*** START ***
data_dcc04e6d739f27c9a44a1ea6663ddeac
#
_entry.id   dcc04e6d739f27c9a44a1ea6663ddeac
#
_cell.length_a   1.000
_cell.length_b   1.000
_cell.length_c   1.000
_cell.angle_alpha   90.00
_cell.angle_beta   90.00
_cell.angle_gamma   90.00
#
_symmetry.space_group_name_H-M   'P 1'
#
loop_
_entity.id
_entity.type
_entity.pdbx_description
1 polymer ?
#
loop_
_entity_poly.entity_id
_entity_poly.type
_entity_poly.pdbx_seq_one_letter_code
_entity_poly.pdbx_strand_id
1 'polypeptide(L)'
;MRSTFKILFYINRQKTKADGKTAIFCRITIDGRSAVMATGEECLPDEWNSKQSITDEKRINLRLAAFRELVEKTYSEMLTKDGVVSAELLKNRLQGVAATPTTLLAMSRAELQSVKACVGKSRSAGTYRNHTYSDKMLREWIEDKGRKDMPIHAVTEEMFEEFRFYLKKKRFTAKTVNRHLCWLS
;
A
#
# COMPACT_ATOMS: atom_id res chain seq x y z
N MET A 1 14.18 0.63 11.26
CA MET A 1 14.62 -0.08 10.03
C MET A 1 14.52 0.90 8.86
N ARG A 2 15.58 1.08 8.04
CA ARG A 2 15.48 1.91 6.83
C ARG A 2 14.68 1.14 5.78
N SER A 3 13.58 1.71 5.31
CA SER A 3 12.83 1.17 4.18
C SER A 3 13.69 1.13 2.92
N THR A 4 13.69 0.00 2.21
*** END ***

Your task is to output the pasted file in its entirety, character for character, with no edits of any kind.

data_dcc04e6d739f27c9a44a1ea6663ddeac
#
_entry.id   dcc04e6d739f27c9a44a1ea6663ddeac
#
_cell.length_a   1.000
_cell.length_b   1.000
_cell.length_c   1.000
_cell.angle_alpha   90.00
_cell.angle_beta   90.00
_cell.angle_gamma   90.00
#
_symmetry.space_group_name_H-M   'P 1'
#
loop_
_entity.id
_entity.type
_entity.pdbx_description
1 polymer ?
#
loop_
_entity_poly.entity_id
_entity_poly.type
_entity_poly.pdbx_seq_one_letter_code
_entity_poly.pdbx_strand_id
1 'polypeptide(L)'
;MRSTFKILFYINRQKTKADGKTAIFCRITIDGRSAVMATGEECLPDEWNSKQSITDEKRINLRLAAFRELVEKTYSEMLTKDGVVSAELLKNRLQGVAATPTTLLAMSRAELQSVKACVGKSRSAGTYRNHTYSDKMLREWIEDKGRKDMPIHAVTEEMFEEFRFYLKKKRFTAKTVNRHLCWLS
;
A
#
# COMPACT_ATOMS: atom_id res chain seq x y z
N MET A 1 14.18 0.63 11.26
CA MET A 1 14.62 -0.08 10.03
C MET A 1 14.52 0.90 8.86
N ARG A 2 15.58 1.08 8.04
CA ARG A 2 15.48 1.91 6.83
C ARG A 2 14.68 1.14 5.78
N SER A 3 13.58 1.71 5.31
CA SER A 3 12.83 1.17 4.18
C SER A 3 13.69 1.13 2.92
N THR A 4 13.69 0.00 2.21